In other action, the board approved spending about $23.2 million for additional computers to use for students to take new state standardized tests.

The purchases are expected to include 21,665 iPads ($552 each) and separate keyboards ($29 each) as well as 7,770 Chromebooks ($305 each). The money also will cover some staffing and other costs.

The district won't purchase the new devices under a controversial, recently suspended contract for iPads that is now the subject of an FBI probe. Instead, the district will use an older, already available contract with Apple for the iPads. Chromebook contracts were negotiated recently under a separate process.

________

L.A. UNIFIED AND 5 OTHER DISTRICTS TO BAN THE PURCHASE OF CHICKEN RAISED WITH ANTIBIOTICS
By Teresa Watanabe, LA Times | http://lat.ms/1sinhsZ

10 Dec 2014 :: Aiming to bolster student health, Los Angeles Unified and five other major urban school districts announced plans Tuesday to ban the purchase of chickens that have been raised with antibiotics.

The action by the Urban School Food Alliance -- which collectively buys more than $552 million of food and supplies annually to feed nearly 2.9 million students daily -- will give the food industry a major market incentive to reduce the use of antibiotics in school meals, supporters said.

The widespread presence of antibiotics in food has produced bacteria resistant to it, increasing vulnerability to disease, according to health experts. The Centers for Disease Control has called antibiotic resistance one of the world’s most pressing health problems.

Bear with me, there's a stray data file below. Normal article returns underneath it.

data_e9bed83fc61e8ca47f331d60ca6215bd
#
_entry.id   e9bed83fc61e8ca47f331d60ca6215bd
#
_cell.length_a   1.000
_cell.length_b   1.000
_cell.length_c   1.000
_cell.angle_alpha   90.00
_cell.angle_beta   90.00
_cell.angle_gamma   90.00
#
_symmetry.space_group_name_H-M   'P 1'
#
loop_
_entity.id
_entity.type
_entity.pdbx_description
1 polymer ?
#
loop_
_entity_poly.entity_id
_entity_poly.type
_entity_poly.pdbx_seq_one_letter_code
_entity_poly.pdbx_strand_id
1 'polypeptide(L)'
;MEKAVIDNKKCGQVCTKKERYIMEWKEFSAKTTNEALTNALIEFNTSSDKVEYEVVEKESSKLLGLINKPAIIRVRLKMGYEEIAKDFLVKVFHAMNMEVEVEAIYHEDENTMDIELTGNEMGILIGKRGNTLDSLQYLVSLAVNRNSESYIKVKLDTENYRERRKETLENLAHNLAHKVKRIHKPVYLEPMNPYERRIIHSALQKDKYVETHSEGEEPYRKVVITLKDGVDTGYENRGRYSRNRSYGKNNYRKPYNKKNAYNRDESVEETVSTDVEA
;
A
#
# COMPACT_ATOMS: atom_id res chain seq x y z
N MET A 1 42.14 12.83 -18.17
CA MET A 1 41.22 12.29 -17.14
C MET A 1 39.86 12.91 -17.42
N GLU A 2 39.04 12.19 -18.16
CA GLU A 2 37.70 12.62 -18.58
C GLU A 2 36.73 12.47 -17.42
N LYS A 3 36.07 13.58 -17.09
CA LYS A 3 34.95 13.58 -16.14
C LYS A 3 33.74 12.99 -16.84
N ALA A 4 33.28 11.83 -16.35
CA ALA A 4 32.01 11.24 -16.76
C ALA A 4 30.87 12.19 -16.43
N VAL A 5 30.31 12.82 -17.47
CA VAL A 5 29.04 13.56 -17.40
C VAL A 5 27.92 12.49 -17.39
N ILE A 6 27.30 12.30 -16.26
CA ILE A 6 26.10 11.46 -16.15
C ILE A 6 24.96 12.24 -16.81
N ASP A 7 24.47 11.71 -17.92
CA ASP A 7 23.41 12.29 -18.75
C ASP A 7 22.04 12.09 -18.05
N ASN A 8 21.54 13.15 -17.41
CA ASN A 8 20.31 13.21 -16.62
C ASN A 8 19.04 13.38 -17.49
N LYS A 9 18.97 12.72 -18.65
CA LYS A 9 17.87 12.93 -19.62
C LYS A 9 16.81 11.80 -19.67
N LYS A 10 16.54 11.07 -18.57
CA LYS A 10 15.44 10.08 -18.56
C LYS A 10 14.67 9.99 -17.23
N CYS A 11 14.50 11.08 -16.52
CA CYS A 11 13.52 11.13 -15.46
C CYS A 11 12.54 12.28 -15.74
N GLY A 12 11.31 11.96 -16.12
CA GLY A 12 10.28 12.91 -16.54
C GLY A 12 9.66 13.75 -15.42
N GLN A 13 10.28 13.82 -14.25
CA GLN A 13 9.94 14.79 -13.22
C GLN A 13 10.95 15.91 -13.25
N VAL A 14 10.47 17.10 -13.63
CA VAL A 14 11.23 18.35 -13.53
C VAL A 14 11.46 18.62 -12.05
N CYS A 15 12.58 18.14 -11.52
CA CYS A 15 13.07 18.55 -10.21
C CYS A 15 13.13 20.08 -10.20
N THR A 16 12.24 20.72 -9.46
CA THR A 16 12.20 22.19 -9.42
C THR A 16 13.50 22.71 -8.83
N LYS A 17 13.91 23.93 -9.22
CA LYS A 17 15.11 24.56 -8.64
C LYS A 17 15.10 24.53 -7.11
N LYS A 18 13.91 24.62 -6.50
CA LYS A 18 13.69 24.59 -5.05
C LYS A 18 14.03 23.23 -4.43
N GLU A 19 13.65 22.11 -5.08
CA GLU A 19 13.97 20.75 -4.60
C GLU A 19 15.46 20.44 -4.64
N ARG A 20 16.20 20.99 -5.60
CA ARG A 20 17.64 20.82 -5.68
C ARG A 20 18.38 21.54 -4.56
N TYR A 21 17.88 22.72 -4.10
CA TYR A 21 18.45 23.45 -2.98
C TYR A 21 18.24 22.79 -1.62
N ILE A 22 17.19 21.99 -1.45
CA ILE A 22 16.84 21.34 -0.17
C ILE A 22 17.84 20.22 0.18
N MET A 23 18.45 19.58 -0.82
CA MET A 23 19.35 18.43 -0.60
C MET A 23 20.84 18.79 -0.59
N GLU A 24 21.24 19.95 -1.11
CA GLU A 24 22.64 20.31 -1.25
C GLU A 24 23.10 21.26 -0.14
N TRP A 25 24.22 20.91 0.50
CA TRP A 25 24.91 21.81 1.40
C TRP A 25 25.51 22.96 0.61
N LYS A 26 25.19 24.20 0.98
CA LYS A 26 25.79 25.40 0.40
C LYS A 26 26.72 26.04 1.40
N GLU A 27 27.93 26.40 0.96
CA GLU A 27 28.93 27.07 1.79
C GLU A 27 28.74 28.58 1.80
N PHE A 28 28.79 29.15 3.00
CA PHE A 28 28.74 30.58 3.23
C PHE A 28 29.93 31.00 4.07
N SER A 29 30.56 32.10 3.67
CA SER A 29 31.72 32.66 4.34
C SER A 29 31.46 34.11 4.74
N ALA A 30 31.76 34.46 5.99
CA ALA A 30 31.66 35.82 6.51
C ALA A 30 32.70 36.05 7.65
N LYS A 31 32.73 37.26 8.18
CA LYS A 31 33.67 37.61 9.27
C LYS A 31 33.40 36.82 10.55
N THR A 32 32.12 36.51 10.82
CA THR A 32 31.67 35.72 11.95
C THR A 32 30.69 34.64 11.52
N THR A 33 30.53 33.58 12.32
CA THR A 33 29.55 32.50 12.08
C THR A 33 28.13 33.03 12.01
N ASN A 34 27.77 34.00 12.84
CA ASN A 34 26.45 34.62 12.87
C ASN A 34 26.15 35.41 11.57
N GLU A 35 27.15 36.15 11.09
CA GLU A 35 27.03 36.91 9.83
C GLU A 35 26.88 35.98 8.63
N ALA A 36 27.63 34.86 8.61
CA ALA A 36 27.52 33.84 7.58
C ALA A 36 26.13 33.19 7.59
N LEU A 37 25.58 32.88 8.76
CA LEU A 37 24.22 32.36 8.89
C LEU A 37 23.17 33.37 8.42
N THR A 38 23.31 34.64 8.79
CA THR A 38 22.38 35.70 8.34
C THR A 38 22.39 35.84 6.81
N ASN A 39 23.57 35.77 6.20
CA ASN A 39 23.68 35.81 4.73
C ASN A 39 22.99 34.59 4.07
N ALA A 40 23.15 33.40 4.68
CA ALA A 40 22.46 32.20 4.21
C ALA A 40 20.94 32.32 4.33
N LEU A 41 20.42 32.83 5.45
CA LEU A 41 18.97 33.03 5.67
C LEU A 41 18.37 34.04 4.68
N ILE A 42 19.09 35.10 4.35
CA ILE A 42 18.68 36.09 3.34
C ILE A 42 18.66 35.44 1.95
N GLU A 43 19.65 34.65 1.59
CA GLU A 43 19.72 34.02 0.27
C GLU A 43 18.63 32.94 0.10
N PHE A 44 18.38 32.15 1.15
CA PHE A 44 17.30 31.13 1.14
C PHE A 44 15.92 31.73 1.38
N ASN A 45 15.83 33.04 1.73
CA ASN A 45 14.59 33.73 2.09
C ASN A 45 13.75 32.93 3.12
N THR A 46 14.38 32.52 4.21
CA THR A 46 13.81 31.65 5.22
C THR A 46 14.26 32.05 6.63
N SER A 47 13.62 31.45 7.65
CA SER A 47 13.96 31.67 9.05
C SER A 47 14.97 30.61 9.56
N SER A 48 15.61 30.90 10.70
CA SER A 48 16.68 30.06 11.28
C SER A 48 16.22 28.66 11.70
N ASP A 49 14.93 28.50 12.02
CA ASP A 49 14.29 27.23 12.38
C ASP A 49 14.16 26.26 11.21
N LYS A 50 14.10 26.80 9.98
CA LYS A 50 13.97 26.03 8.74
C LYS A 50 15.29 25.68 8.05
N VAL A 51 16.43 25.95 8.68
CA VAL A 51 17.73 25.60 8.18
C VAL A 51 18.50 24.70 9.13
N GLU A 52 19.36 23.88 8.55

“This is a critical piece of ensuring the safety of our children,” said Mark Izeman of the Natural Resources Defense Council, a New York-based environmental nonprofit that helped develop the alliance plan. “LAUSD and other districts are pushing the entire food industry to move away from chicken and other animals raised with excessive antibiotic use.”

Izeman added that healthful school food is especially critical for the largely low-income students in the six alliance school districts of Los Angeles, New York, Chicago, Miami-Dade, Dallas and Orange County in Orlando, Fla. School meals often provide more than half the food consumed by many of the students daily, he said.

The districts joined forces last year to adopt eco-friendly practices and leverage their collective purchasing power for lower prices and more healthful fare. They have replaced polystyrene and plastic with biodegradable trays and flatware, for instance.

Under the alliance plan, all chicken must be produced with no antibiotics and animal by-products in the feed, be raised on an all-vegetarian diet and treated humanely. If food vendors cannot supply the full volume of chicken under that standard, they will be required to submit a written plan on when they can meet it.

In a separate action Tuesday, the Los Angeles Board of Education unanimously adopted a requirement that chicken purchased for school meals be free of antibiotics and hormones. The poultry rule was added to the district’s 2012 “good food” policy that encouraged more nutritious school meals, sustainable environmental practices, more purchases from small, local farmers, humane treatment of animals and safe and fair working conditions.